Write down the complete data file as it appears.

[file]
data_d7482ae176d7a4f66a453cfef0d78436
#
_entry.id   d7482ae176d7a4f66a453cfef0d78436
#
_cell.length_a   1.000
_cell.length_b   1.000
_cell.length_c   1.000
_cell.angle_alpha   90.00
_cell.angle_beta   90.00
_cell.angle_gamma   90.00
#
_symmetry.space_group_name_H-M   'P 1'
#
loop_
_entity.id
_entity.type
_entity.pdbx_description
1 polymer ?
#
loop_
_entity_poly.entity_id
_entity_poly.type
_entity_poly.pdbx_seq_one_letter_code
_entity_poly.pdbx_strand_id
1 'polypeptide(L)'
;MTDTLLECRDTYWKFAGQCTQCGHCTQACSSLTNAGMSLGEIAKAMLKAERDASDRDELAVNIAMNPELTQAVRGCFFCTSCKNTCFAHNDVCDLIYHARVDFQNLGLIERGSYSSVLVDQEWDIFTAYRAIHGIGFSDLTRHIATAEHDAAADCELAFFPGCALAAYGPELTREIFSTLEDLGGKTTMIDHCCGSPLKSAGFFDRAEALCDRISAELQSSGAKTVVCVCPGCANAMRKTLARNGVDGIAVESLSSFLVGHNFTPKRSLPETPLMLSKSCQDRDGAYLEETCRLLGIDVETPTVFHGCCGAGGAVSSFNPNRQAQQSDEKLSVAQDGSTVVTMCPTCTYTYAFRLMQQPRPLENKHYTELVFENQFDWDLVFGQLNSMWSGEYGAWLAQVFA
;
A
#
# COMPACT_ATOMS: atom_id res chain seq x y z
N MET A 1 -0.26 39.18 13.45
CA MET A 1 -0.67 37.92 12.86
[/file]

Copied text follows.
data_d7482ae176d7a4f66a453cfef0d78436
#
_entry.id   d7482ae176d7a4f66a453cfef0d78436
#
_cell.length_a   1.000
_cell.length_b   1.000
_cell.length_c   1.000
_cell.angle_alpha   90.00
_cell.angle_beta   90.00
_cell.angle_gamma   90.00
#
_symmetry.space_group_name_H-M   'P 1'
#
loop_
_entity.id
_entity.type
_entity.pdbx_description
1 polymer ?
#
loop_
_entity_poly.entity_id
_entity_poly.type
_entity_poly.pdbx_seq_one_letter_code
_entity_poly.pdbx_strand_id
1 'polypeptide(L)'
;MTDTLLECRDTYWKFAGQCTQCGHCTQACSSLTNAGMSLGEIAKAMLKAERDASDRDELAVNIAMNPELTQAVRGCFFCTSCKNTCFAHNDVCDLIYHARVDFQNLGLIERGSYSSVLVDQEWDIFTAYRAIHGIGFSDLTRHIATAEHDAAADCELAFFPGCALAAYGPELTREIFSTLEDLGGKTTMIDHCCGSPLKSAGFFDRAEALCDRISAELQSSGAKTVVCVCPGCANAMRKTLARNGVDGIAVESLSSFLVGHNFTPKRSLPETPLMLSKSCQDRDGAYLEETCRLLGIDVETPTVFHGCCGAGGAVSSFNPNRQAQQSDEKLSVAQDGSTVVTMCPTCTYTYAFRLMQQPRPLENKHYTELVFENQFDWDLVFGQLNSMWSGEYGAWLAQVFA
;
A
#
# COMPACT_ATOMS: atom_id res chain seq x y z
N MET A 1 -0.26 39.18 13.45
CA MET A 1 -0.67 37.92 12.86